Pepe Reina is currently not playing at the club for similar reasons, and if Rodgers felt the need to move the Spaniard to make way for Mignolet, why would he then turn around and put pressure on the Belgian with someone like Ochoa?
Yes, the Mexican wouldn't demand a significant transfer fee, and having a strong backup in goal is never a bad thing. But for his faults, Mignolet has made several big stops this season that could prove vital in the title race. He has earned his spot in goal next season.
If he fails to improve next year, it might be time to look at bringing in some competition, but one season would be too little time for the Belgian to find his place in such a star-studded squad.
Barcelona's nightmare season could realistically conclude with the team not winning any silverware for the first time in six years and a bit of an exodus in the summer, providing FIFA's transfer ban is either lifted in time or the club's appeal pushes the start of such a ban beyond this summer.
Per Barcastuff, even the club themselves don't expect the appeal to be ultimately successful:
Tello is one of the players rumoured to be on the chopping block, and the Mirror's John Cross believes a £12 million move to Liverpool could be on the books if the Blaugrana successfully beat the transfer ban.
The winger would be part of a massive amount of sales the club are planning, per Barcastuff:
And that's where the problem lies. According to Cross, the Reds have been unsuccessfully chasing Tello for two years now, as the 22-year-old was very highly thought of by his current club and was seen as part of the long-term future of the Catalan giants.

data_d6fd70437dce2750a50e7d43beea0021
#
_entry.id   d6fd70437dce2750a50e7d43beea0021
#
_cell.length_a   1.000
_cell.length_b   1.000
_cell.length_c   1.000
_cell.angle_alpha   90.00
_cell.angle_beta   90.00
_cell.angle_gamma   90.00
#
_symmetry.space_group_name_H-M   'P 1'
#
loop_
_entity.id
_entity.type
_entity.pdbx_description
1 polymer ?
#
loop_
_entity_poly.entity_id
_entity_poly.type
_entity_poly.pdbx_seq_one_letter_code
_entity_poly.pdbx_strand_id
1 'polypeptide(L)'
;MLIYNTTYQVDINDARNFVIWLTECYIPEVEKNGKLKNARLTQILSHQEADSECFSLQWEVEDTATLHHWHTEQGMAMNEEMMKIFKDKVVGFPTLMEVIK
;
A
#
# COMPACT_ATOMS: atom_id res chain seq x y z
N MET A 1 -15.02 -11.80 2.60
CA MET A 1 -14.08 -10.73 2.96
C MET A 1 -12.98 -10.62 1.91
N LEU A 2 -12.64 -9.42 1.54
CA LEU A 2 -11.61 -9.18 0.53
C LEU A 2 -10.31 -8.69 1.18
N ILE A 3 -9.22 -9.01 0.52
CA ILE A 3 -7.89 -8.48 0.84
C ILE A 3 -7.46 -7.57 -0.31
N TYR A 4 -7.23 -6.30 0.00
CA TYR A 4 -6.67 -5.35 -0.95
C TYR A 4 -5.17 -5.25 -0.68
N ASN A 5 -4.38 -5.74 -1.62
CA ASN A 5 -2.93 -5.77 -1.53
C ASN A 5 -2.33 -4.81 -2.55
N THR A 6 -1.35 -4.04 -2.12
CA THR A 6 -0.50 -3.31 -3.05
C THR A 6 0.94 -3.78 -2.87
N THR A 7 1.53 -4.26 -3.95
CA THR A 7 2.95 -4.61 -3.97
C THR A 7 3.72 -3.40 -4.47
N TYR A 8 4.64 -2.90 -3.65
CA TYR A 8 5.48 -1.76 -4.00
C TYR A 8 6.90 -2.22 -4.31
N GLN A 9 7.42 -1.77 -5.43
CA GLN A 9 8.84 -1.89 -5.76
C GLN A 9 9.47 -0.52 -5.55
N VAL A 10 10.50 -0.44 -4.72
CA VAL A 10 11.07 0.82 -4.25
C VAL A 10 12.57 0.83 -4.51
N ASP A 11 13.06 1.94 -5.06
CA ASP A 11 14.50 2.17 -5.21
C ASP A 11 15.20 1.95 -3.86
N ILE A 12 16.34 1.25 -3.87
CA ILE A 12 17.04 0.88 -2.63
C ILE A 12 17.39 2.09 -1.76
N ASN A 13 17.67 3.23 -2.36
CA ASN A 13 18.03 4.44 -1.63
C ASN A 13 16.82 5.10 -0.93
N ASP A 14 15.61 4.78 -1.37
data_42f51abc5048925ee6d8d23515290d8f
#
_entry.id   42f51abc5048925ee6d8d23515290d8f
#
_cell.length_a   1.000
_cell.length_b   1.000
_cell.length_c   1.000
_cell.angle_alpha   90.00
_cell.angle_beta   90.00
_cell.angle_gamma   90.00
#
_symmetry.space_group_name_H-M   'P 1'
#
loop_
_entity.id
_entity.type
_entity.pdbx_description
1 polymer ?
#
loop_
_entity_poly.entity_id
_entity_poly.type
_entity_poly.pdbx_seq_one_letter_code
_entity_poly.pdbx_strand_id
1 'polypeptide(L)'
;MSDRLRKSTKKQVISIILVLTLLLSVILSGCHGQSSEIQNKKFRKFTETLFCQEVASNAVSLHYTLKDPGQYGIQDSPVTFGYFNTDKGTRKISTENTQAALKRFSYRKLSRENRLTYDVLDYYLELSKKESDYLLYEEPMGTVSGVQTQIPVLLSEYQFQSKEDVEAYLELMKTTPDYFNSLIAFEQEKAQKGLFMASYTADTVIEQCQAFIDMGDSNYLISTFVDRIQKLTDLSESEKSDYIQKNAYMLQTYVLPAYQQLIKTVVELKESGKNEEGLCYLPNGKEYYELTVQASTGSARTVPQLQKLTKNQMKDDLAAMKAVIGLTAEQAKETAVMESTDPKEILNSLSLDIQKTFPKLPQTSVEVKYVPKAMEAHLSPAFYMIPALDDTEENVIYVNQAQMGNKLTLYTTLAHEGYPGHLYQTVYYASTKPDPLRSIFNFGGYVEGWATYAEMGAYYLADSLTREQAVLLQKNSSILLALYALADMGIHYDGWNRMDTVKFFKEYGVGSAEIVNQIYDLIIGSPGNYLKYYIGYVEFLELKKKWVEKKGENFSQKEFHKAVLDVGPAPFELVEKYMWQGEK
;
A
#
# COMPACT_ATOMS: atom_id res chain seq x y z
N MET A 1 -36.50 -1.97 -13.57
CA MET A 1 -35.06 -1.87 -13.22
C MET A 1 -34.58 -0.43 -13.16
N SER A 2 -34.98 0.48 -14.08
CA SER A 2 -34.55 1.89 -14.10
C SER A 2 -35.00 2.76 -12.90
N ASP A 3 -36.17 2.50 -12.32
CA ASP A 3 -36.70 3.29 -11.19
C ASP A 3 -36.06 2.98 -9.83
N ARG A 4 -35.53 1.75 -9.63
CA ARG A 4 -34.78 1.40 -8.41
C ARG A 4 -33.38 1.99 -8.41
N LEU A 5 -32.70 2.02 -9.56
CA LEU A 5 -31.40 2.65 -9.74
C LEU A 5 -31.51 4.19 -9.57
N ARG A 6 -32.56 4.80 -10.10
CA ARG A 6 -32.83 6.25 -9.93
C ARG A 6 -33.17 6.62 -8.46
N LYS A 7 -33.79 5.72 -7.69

But Tello has seen his playing time shrink since the arrival of Neymar and even spoke out in the media following January's transfer period, per Express' Ben Jefferson:
I am content at Barcelona but we still have not advanced in the negotiation deal.
It is normal that I desire more minutes in the team. I want to profit on my opportunities this season.
I do not need to demonstrate anything on the pitch because the coach knows how I am at this club.
Despite this strong message, the club has still only given him two starts all season, per WhoScored.com, indicating they both have no intention of developing him long term and don't value him enough that they would believe he could contribute to the club winning today.
A reported transfer fee of £12 million isn't the largest of obstacles, but Rodgers needs to be asking himself why the player would suddenly become available, especially with a potential transfer ban restricting Barcelona's movement on the transfer market for two consecutive windows.
Why would the club want to move a player if there was a very realistic chance it would be impossible to find a suitable replacement?
Liverpool are about to rejoin the elite ranks of European football, and new arrivals should be valued accordingly. A player like Antoine Griezmann would seem like a far better fit out on the wing and would provide the Reds with far more long-term upside.